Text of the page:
all too eager to finish anymore. And yet, I knew there was chair… restful wonderful chair at the finish.
As Surfer and I rounded the last turn, finish line in sight, I felt a wave of excitement. I was almost done.
But not finished. Not even close. I was just getting started. I was hop, jump, skipping, flying and
floating through that grass to kiss the HURT 100 sign and my heart was alive.


My flight was just a couple short days later, and in that time Surfer made me a smoothie and two
beautiful silver bracelets welded with shells within their bands. And still I wondered why he was
so nice, blind to what was happening right in front of me. A melancholy feeling, heavy and sad hit me
like a tsunami as I walked through the airport, leaving the island just 2 days after finishing the race.
On a whim, almost out of my control I thought, I’ll send Surfer a message, maybe just to see if
he feels the same way.
“Maybe sounds weird but I feel like somehow I’ve known you for a long time! Thanks for everything,
and restoring my belief that there’s at least one cool guy out there,” I texted, wondering if I was being
too obvious and doubting my intuition.


“I don’t think you could’ve said it any better. Doesn’t sound weird at all, and honestly I’m tripping
because I feel the same!” He responded.


So I invited him to come to Australia and crew and pace me a month later in a 200 mile race, an
obvious first date for a crazy woman and a just as crazy man. He said yes.

Wednesday, January 23, 2019

Rare Find


Your smile is like the arc of the trail
As I run up the mountains in Hawaii
Sweat on my bare skin
and a breeze fluttering
through the tropical leaves
My heart is beating hard
As the trail climbs upward
Leading to a place I want to explore.

You told me about this trail
that it would be a good place to run
as you showed me around the apartment
I'd be living in for the next week
while I was on the Island
for the HURT 100 mile race.

I couldn't help but notice
how your blond hair
Rolled over your surf tanned forehead
Like a wave on the shore.
"Did you say there was a way to track your race?"

You showed up at the aid stations with that smile,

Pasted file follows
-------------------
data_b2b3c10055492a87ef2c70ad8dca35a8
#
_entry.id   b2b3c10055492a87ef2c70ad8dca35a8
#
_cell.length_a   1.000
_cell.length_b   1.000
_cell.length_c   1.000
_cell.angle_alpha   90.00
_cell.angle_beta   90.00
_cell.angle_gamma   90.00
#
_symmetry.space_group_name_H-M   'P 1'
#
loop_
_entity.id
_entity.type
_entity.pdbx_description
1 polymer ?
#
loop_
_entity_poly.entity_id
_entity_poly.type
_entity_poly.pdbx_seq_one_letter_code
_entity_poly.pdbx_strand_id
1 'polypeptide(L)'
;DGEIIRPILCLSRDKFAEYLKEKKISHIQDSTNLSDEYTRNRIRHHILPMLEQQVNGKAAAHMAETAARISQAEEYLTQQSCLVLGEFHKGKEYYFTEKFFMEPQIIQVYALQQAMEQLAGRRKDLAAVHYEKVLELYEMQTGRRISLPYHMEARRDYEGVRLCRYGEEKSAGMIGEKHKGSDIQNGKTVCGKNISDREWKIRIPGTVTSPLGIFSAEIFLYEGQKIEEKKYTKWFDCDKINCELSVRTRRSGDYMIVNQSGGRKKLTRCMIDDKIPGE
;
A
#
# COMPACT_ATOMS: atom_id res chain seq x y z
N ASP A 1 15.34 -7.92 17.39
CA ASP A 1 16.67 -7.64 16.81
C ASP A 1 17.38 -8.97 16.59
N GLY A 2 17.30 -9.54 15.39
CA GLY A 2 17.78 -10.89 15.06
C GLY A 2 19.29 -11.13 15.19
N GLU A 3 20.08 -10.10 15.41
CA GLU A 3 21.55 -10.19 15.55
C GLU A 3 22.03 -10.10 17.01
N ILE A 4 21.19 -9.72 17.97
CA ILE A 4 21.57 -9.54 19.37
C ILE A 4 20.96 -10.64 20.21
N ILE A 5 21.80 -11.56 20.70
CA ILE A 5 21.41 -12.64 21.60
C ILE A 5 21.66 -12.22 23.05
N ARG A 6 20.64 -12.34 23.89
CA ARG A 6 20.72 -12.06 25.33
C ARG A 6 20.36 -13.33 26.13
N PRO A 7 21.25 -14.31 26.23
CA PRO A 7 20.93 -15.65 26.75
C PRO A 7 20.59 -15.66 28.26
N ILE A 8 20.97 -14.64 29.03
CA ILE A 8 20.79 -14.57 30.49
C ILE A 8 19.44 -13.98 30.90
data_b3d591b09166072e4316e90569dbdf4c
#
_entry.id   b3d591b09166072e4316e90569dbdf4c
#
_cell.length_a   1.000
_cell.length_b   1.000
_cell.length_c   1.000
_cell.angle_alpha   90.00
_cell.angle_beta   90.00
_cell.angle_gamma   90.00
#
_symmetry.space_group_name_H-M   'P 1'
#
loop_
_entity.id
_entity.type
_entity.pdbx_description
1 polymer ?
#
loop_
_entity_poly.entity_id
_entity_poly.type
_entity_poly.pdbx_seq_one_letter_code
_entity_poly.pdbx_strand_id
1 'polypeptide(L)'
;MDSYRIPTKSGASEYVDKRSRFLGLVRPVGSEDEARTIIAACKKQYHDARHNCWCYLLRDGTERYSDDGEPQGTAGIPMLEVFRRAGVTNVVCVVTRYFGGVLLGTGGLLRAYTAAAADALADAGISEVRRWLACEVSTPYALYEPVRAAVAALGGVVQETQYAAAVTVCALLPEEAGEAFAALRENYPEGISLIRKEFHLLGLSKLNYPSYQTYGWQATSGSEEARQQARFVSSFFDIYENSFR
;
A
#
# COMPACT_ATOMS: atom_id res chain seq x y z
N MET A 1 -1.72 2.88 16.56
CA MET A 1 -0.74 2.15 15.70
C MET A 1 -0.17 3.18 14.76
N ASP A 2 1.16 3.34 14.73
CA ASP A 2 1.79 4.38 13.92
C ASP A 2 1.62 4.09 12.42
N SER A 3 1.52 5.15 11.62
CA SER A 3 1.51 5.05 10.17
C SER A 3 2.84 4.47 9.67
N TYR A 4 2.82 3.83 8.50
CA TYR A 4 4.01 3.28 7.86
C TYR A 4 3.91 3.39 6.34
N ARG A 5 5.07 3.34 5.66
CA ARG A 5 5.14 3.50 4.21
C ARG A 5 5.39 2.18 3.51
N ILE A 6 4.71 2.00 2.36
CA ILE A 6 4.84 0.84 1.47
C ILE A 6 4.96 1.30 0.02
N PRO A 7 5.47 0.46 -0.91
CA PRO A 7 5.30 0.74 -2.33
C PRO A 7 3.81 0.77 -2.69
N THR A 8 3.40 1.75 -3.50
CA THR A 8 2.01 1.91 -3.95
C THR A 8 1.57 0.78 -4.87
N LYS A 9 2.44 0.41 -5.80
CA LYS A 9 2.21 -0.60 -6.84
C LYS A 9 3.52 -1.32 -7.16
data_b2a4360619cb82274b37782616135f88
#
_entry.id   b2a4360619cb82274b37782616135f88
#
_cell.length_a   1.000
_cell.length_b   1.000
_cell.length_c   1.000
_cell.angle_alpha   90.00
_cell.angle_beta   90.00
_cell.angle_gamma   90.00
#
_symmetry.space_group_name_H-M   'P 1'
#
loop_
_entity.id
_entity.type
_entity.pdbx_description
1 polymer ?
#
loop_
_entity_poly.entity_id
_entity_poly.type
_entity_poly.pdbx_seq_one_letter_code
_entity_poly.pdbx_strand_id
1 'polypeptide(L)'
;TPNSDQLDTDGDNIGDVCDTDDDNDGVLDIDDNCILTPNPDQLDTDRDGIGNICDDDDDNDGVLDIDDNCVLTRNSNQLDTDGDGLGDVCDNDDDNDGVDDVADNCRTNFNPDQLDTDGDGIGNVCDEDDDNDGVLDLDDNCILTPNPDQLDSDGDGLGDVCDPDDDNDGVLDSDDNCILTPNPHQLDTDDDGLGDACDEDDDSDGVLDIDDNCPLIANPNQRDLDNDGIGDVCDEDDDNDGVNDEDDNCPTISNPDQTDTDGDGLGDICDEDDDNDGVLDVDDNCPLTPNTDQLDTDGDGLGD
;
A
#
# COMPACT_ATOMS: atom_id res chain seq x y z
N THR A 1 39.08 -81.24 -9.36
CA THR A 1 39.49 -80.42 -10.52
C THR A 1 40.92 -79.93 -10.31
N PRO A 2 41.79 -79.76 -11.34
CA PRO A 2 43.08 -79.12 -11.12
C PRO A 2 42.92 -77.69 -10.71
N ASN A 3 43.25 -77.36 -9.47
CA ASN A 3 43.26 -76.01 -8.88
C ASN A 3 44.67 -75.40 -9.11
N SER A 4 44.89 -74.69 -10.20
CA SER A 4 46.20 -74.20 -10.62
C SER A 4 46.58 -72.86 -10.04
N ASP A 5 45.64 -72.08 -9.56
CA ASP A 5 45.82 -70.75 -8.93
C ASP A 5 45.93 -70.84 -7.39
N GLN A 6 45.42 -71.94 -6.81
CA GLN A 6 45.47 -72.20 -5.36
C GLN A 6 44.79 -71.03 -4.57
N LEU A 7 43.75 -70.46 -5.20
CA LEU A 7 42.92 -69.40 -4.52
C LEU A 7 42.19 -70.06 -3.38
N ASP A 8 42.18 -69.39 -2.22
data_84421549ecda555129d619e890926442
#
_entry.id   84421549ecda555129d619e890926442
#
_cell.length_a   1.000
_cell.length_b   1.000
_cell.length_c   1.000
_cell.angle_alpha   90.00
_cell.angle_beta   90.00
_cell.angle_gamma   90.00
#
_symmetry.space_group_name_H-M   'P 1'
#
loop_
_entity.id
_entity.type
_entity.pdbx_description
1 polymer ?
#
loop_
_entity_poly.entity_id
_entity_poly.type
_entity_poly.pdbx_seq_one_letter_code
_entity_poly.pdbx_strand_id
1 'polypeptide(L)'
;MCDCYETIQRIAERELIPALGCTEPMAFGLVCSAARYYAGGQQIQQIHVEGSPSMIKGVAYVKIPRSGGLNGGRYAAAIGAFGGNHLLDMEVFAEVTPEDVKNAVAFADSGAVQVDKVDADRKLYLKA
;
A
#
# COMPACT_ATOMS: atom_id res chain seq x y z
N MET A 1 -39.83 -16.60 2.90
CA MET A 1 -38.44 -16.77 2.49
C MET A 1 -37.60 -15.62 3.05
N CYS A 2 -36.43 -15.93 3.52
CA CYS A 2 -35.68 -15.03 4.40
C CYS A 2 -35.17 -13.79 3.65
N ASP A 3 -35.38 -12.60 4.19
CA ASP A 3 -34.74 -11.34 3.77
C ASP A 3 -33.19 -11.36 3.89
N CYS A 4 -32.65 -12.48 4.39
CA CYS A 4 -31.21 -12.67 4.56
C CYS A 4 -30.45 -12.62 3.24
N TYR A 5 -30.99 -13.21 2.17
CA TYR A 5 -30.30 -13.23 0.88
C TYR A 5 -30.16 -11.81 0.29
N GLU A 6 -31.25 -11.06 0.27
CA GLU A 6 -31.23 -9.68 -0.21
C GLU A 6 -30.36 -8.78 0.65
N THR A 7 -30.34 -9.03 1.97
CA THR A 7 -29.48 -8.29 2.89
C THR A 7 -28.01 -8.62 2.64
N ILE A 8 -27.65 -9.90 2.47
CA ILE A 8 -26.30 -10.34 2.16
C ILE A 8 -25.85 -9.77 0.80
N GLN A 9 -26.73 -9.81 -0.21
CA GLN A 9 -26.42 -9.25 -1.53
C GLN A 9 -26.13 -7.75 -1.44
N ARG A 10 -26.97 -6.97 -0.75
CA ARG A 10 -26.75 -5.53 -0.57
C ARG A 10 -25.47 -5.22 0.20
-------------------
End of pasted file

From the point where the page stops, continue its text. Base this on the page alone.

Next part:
Holding my wet pack, and all I could think
Was how bad I must look:
40 miles ... 47 ... 80 ... 87 miles on my tired legs
Legs that felt like they were made of glass
Slowly shattering
My long braids matted and framing my face.

Mud like armor covering my arms and legs
Telling of a internal battle in the jungle
My mind compelling my body further.
Just to see what was possible.
Morning turned to night,
Night into morning
My legs becoming roots
that cover the trail.

I'm sitting on the plane flying home
Thinking of you standing next to me at mile 92,
A hydration pack on your back
Your fingers clasped around the straps of your pack
You looked like you were ready to hit the surf,
not pace an impossibly dirty runner 8 miles
to a 100 mile finish.
Somehow with you there
it didn't even feel like I'd run 92 miles.

"This shell reminds me of sunshine
It's a pretty rare find"
You told me as you handed me two handmade silver bracelets
you made for me on the day I left the island,
Each bracelet with a beautiful smooth shell
contained within the silver band.
Waves had brought the shells from the depths
of the ocean to where you were diving.

As I sit here on the airplane looking at the shells
I think about how you welded the silver together
after threading it through the shells
No clasp or closure,
Just one continuous silver band
Going through the spiraling shells

These endless bands around my wrist
makes me hope
that maybe we can run together again
This time from the start of a race,
not just the last 8 miles

1/23/19